Gallup is reporting that fully 32% of voters are looking forward to the midterm election as a chance to send a message of disapproval to President Obama and the powers in Washington, DC.
According to Gallup, that number exceeds a high of 19% going into the 1998 midterm elections during which President Bill Clinton was embroiled in his White House sex scandal and the high set by President Bush in 2008 during the apex of the Iraq War.
As one might expect, the bulk of that number is made up of discontented Republicans. Gallup explains:
“A majority of Republican registered voters, 58 percent, say they will be sending a message of opposition to Obama with their vote this fall. In contrast, 38 percent of Democratic voters say they will support the president. Rather than supporting Obama, most Democrats, 53 percent, say they will not be sending a message with their vote.”
This and other trends has seasoned analyst Chris Cillizza, writing in The Washington Post, wondering whether this midterm election is 2006 all over again. In that cycle, the tables were turned. Republicans controlled the Senate and an unpopular Republican President cast a shadow for those of his own party on the ballot.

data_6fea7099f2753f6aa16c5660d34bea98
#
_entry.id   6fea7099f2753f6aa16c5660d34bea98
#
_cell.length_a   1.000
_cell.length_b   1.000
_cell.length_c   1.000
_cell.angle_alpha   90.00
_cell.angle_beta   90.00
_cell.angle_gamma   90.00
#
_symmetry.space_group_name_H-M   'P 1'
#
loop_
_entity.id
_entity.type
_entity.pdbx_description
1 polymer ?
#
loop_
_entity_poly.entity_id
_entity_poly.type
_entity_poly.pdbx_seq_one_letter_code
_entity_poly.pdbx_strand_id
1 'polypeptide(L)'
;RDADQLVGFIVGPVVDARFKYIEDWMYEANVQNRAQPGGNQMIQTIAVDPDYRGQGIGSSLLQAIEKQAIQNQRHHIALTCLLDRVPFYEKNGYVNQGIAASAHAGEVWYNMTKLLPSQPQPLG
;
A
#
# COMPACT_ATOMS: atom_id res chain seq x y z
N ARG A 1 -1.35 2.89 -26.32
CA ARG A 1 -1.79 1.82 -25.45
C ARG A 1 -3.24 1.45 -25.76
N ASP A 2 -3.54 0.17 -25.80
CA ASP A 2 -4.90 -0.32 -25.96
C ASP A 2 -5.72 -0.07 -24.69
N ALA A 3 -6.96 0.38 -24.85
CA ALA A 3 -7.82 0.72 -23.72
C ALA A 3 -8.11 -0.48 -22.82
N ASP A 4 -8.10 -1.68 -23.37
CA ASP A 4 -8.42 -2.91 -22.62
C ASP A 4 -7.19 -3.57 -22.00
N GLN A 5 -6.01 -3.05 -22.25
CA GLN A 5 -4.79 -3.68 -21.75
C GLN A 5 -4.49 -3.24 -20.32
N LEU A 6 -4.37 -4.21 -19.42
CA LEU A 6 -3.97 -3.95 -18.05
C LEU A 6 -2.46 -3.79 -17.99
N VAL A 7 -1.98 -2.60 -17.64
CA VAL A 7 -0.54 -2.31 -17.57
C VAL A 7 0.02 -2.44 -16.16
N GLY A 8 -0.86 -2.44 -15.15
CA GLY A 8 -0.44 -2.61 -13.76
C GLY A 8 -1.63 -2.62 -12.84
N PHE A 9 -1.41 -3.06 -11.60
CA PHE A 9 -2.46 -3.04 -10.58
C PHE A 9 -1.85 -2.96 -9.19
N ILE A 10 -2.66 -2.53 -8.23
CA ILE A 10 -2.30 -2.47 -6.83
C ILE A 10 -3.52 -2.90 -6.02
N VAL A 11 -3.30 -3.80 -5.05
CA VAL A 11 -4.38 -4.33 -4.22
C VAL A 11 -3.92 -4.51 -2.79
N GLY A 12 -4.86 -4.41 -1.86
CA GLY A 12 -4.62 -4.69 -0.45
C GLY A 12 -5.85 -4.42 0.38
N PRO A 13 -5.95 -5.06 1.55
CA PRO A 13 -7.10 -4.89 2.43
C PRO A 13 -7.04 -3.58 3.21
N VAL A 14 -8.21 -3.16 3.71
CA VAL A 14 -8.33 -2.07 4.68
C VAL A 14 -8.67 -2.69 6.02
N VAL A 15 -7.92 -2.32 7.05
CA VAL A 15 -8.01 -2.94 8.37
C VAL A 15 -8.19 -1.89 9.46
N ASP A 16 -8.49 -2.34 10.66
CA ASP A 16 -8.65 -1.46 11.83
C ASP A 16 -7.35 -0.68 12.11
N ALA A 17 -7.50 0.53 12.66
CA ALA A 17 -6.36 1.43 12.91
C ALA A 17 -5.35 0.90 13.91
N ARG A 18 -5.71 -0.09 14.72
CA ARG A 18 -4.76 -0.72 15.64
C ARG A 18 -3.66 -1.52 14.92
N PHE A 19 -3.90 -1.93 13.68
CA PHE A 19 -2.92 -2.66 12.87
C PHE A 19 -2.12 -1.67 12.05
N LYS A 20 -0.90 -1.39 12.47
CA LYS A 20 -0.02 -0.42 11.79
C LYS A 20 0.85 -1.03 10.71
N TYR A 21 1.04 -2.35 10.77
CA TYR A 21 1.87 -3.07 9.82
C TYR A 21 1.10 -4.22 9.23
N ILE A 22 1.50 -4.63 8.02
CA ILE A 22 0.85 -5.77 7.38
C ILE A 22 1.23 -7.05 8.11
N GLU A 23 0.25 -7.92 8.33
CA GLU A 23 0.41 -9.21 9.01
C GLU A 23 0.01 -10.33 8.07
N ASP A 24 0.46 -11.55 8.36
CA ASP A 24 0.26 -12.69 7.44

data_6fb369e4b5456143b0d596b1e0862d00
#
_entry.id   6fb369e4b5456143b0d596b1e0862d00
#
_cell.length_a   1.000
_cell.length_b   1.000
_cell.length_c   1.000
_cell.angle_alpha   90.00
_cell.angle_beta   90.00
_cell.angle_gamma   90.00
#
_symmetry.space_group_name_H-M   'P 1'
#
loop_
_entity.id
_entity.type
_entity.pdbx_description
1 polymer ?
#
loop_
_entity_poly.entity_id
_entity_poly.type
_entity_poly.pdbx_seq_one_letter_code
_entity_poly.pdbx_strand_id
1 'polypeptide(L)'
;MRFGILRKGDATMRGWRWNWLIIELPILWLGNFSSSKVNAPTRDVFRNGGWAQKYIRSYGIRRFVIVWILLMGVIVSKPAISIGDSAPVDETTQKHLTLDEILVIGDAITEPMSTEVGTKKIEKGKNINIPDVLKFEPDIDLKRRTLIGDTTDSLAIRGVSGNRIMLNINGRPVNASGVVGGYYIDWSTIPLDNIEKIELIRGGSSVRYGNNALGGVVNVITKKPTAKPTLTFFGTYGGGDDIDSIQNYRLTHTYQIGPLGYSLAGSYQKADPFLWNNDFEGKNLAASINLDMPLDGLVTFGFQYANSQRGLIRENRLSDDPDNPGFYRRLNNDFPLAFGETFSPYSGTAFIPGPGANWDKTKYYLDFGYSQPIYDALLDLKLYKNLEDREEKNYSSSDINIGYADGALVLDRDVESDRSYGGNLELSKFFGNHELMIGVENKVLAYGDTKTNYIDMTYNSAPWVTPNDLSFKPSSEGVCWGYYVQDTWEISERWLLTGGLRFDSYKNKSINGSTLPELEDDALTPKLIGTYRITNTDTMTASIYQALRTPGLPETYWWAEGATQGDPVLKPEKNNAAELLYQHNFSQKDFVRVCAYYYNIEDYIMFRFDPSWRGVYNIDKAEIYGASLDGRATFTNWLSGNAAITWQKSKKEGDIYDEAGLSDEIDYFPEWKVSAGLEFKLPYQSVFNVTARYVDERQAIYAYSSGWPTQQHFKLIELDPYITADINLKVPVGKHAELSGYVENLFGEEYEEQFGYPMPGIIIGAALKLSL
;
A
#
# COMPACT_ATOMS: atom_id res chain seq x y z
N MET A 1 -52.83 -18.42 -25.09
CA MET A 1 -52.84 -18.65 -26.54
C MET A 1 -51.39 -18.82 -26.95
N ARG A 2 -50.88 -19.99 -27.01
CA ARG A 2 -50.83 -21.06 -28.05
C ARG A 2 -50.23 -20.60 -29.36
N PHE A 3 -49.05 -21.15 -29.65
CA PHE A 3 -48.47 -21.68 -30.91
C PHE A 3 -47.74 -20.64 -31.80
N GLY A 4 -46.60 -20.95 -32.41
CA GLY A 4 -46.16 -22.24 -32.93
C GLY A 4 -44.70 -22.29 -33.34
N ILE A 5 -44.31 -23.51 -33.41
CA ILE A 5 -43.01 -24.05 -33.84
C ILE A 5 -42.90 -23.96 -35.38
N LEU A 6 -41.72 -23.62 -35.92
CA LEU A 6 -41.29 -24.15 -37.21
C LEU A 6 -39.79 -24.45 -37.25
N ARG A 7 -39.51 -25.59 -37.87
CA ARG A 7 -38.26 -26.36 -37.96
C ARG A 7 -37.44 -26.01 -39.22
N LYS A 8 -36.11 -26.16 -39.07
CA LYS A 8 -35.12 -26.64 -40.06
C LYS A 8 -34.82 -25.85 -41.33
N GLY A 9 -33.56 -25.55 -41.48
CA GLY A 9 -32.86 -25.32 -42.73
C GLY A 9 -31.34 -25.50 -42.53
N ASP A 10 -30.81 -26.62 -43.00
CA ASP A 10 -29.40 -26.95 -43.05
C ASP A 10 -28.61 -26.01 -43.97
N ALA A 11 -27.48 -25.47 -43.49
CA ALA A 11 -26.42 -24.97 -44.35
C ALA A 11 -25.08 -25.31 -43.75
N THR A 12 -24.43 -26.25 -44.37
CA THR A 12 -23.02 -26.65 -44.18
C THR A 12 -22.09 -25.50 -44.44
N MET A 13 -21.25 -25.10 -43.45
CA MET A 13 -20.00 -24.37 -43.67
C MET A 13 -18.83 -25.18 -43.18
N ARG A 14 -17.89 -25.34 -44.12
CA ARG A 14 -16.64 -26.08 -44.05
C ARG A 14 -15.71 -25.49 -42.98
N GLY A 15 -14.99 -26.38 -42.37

Cillizza points out the message from the Democrat Party then was not too dissimilar from what Republicans are preaching now, “Don’t like President Bush? Send him a message by voting against the person who has voted with him [fill-in-the-blank-but-it’s-a-lot percentage] of the time.”
As polls continue to be released showing Republicans surging, or holding steady at worst, the loss of more and more states to the “leaning-Republican” column is following the same pattern set by Democrats in the final weeks before the 2006 November elections.